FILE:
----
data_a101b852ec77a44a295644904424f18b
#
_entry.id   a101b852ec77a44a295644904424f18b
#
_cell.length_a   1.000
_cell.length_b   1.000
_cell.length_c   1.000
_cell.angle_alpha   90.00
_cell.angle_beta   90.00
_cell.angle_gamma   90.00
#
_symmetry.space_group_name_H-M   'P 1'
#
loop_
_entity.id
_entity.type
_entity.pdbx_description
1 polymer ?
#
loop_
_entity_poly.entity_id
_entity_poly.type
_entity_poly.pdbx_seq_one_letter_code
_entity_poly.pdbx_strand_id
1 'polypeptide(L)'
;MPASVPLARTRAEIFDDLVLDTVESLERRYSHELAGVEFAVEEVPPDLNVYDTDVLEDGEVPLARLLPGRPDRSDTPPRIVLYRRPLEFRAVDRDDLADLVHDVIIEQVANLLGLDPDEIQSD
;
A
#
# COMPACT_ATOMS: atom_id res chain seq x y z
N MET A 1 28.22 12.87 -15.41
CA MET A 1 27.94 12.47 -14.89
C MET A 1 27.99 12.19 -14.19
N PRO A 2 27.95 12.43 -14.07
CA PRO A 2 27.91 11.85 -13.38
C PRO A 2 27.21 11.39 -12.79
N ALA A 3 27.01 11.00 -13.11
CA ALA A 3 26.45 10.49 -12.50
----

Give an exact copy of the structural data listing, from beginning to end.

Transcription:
data_a101b852ec77a44a295644904424f18b
#
_entry.id   a101b852ec77a44a295644904424f18b
#
_cell.length_a   1.000
_cell.length_b   1.000
_cell.length_c   1.000
_cell.angle_alpha   90.00
_cell.angle_beta   90.00
_cell.angle_gamma   90.00
#
_symmetry.space_group_name_H-M   'P 1'
#
loop_
_entity.id
_entity.type
_entity.pdbx_description
1 polymer ?
#
loop_
_entity_poly.entity_id
_entity_poly.type
_entity_poly.pdbx_seq_one_letter_code
_entity_poly.pdbx_strand_id
1 'polypeptide(L)'
;MPASVPLARTRAEIFDDLVLDTVESLERRYSHELAGVEFAVEEVPPDLNVYDTDVLEDGEVPLARLLPGRPDRSDTPPRIVLYRRPLEFRAVDRDDLADLVHDVIIEQVANLLGLDPDEIQSD
;
A
#
# COMPACT_ATOMS: atom_id res chain seq x y z
N MET A 1 28.22 12.87 -15.41
CA MET A 1 27.94 12.47 -14.89
C MET A 1 27.99 12.19 -14.19
N PRO A 2 27.95 12.43 -14.07
CA PRO A 2 27.91 11.85 -13.38
C PRO A 2 27.21 11.39 -12.79
N ALA A 3 27.01 11.00 -13.11
CA ALA A 3 26.45 10.49 -12.50